If you’re in North America, there’s supposed to be quite a show in the sky between 2 AM and 4 AM ET. Via Vox:
Starting at around 2 a.m. EDT, the Earth will pass through a stream of rocks and dust emitted by a recently-discovered comet. This debris won’t pose any danger — because it will burn up as it enters our atmosphere — but it’s projected to produce somewhere between 100 and 400 meteors per hour.
This is way more than most meteor showers, but it’s only a projection, not a guarantee — and it still only works out to between 1 and 6 meteors per minute. So don’t head outside with the expectation of seeing a meteor immediately.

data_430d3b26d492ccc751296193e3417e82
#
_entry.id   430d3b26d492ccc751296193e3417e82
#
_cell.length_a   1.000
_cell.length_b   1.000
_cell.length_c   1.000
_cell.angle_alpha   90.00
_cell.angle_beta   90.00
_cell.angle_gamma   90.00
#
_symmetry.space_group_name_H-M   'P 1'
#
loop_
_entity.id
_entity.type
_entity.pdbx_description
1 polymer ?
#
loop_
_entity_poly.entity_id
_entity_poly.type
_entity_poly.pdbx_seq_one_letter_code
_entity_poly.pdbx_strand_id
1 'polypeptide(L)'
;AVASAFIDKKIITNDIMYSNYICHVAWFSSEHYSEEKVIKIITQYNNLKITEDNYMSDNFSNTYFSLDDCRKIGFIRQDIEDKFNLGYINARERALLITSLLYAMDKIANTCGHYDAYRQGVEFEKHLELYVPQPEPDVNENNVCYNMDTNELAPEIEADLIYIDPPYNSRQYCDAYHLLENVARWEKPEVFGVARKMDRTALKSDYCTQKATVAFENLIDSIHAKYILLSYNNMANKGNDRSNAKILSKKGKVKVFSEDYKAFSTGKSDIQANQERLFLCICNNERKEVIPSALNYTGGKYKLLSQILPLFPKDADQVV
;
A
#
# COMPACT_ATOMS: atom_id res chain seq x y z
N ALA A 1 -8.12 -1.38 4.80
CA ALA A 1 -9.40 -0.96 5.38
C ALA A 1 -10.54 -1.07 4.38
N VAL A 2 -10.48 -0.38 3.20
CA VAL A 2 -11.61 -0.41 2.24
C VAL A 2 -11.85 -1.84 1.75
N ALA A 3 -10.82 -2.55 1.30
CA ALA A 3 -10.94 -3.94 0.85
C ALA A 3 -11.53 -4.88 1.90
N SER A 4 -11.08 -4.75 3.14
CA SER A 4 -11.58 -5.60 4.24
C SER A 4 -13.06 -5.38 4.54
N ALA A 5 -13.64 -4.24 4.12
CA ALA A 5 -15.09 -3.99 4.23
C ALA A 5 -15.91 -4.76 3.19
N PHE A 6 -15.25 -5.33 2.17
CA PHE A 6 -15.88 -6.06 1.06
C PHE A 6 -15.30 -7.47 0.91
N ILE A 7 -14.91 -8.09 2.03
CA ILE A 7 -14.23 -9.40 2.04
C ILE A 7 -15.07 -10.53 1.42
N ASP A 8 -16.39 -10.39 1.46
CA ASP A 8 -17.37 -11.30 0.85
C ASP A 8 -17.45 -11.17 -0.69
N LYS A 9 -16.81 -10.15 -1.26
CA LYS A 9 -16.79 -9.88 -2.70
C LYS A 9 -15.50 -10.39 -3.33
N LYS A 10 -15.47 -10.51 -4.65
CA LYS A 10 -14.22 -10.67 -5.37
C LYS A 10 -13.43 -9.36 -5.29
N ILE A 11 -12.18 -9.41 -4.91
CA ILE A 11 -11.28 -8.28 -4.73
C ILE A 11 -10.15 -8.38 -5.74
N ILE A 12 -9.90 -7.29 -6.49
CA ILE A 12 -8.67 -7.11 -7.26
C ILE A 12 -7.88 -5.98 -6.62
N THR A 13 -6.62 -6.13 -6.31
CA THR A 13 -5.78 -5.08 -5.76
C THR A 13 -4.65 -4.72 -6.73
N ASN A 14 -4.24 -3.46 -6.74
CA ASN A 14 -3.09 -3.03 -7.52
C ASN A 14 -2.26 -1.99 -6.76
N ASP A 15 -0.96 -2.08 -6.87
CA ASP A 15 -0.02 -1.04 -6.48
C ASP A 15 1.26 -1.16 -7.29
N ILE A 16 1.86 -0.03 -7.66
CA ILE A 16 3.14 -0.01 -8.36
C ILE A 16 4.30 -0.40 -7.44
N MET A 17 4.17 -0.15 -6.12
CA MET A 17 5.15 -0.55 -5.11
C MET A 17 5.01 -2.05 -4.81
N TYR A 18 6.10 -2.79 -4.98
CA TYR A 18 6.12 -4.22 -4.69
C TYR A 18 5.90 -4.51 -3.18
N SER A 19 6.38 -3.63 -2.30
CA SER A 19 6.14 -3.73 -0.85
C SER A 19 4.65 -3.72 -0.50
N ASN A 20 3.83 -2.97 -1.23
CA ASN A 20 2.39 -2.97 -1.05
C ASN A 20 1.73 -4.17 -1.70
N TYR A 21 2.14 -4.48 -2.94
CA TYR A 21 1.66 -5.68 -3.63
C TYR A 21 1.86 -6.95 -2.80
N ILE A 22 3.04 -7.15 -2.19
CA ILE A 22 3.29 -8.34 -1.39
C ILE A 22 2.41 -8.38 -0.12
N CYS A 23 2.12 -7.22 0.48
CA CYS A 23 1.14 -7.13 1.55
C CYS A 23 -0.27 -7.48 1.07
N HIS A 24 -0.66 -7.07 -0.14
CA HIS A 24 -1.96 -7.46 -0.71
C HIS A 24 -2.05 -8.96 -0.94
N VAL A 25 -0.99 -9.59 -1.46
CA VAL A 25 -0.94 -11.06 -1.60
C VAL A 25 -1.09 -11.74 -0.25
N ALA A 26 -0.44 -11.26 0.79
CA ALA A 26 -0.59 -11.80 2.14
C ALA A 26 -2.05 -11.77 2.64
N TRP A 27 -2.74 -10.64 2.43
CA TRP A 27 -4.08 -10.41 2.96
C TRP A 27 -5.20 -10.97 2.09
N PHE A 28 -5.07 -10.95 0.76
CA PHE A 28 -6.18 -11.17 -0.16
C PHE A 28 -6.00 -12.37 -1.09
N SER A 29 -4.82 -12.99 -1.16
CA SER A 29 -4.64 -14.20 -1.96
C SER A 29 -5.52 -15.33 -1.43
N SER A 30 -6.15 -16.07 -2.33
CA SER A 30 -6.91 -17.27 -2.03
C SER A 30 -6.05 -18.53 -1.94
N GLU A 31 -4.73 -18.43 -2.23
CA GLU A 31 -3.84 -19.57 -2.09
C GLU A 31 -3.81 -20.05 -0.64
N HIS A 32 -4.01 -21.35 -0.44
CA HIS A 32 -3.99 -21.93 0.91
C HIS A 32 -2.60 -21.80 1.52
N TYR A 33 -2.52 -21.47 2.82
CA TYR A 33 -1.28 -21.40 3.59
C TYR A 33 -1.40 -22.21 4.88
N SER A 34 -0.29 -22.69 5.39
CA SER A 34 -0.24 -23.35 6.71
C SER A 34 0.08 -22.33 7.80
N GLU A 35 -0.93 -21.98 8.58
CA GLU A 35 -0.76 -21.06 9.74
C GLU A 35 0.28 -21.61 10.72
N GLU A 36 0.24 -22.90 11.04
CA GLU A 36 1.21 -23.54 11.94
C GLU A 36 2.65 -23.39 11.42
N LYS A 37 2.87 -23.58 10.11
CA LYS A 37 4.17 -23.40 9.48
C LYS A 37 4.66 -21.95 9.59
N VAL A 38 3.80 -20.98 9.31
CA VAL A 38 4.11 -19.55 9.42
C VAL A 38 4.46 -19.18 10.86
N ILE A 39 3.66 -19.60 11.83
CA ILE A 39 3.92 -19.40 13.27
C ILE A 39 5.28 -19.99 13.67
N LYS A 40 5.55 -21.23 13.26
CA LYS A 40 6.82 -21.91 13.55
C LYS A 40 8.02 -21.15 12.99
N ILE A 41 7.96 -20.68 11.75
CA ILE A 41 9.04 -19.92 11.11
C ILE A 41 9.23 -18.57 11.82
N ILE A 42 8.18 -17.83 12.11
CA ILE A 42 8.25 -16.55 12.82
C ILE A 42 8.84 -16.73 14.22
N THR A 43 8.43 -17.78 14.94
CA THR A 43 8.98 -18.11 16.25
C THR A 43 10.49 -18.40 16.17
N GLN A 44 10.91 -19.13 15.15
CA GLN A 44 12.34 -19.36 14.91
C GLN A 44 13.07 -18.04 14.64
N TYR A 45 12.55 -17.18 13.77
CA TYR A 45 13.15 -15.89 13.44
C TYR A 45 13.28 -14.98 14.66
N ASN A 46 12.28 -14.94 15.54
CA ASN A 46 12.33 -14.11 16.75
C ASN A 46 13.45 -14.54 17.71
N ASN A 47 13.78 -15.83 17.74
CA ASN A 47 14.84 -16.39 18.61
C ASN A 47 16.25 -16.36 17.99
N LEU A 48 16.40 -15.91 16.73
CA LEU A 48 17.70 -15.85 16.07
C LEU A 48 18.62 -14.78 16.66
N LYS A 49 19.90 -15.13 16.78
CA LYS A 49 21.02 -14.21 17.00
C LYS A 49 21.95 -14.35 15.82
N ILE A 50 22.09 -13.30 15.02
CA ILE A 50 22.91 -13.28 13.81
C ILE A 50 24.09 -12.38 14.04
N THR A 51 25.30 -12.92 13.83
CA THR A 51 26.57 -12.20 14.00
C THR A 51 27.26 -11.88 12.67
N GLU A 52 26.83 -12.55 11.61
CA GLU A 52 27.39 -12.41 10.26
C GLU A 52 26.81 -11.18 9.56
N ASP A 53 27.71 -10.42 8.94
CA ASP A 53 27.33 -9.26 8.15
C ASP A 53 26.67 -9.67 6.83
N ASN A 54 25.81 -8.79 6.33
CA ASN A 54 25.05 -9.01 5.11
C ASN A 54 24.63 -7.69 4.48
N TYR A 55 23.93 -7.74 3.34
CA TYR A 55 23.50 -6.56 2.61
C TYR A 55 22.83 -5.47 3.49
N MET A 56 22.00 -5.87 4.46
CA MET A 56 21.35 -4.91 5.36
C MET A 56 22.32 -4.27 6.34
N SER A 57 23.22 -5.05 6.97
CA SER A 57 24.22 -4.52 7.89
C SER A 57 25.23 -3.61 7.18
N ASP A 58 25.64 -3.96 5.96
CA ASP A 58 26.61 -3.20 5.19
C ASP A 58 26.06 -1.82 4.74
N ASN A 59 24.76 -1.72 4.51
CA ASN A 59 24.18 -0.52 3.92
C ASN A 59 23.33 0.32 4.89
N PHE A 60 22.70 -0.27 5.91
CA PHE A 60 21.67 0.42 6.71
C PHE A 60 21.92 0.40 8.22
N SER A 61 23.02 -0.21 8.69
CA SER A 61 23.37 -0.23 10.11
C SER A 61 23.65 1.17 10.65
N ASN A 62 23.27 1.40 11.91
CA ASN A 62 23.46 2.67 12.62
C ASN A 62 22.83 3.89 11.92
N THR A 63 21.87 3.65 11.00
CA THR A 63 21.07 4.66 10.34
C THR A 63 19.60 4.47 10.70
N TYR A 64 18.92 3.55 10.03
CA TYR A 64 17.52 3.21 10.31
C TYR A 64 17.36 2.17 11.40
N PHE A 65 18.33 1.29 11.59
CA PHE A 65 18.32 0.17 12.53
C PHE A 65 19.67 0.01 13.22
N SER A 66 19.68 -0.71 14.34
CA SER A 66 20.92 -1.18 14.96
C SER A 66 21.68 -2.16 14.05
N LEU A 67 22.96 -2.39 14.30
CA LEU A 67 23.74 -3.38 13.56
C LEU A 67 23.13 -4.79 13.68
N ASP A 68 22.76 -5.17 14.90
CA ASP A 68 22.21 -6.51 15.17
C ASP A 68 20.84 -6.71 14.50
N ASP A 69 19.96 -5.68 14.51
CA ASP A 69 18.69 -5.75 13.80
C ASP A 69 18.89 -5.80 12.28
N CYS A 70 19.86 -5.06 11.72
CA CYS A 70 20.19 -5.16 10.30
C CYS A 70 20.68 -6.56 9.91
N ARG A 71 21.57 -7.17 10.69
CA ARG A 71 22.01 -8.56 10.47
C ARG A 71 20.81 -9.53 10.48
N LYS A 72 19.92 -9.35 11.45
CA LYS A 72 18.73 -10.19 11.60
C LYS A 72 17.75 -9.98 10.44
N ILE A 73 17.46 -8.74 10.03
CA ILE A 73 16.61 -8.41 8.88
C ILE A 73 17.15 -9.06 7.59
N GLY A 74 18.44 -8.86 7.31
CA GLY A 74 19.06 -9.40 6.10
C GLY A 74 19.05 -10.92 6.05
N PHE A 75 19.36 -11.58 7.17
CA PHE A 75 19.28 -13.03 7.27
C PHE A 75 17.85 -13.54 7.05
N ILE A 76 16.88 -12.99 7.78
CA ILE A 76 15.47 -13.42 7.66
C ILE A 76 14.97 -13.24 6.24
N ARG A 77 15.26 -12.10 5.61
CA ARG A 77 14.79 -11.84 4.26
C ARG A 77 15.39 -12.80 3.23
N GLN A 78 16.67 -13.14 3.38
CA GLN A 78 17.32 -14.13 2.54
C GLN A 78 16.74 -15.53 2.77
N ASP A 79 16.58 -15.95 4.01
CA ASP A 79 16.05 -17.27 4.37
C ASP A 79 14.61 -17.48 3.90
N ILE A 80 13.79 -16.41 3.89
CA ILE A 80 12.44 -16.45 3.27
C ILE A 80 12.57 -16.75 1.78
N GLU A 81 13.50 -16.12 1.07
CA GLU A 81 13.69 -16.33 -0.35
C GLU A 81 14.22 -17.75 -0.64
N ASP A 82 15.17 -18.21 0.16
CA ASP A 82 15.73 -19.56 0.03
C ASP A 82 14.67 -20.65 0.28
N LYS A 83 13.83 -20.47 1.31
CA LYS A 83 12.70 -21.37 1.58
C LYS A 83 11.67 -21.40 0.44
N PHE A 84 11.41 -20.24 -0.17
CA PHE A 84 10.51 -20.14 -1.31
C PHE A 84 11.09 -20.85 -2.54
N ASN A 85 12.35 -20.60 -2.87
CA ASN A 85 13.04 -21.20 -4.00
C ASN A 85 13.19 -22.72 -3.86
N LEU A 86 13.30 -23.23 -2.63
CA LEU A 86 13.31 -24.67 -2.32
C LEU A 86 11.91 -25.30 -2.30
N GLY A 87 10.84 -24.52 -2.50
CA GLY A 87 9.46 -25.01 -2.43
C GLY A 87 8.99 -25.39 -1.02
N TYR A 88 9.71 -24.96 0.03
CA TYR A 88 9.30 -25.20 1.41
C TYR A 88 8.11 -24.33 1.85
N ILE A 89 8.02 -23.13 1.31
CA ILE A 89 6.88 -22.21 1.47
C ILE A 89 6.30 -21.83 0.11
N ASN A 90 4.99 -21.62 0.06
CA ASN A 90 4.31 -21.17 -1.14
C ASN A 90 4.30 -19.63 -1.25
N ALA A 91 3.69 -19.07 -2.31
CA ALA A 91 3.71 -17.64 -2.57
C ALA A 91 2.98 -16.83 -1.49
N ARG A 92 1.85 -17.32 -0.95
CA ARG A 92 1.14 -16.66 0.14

The best way to see the shower is to head outside, try to find a relatively dark area, lay out on the ground or take a seat, let your eyes adjust, and take in the wonder that is our planet passing through a cloud of burning cosmic dust.
Anyone going to watch? I almost certainly will. I saw a great Perseid meteor shower ages ago — can’t remember the exact year, but more than 10 years ago. I’ve never seen any meteor event since that was its equal.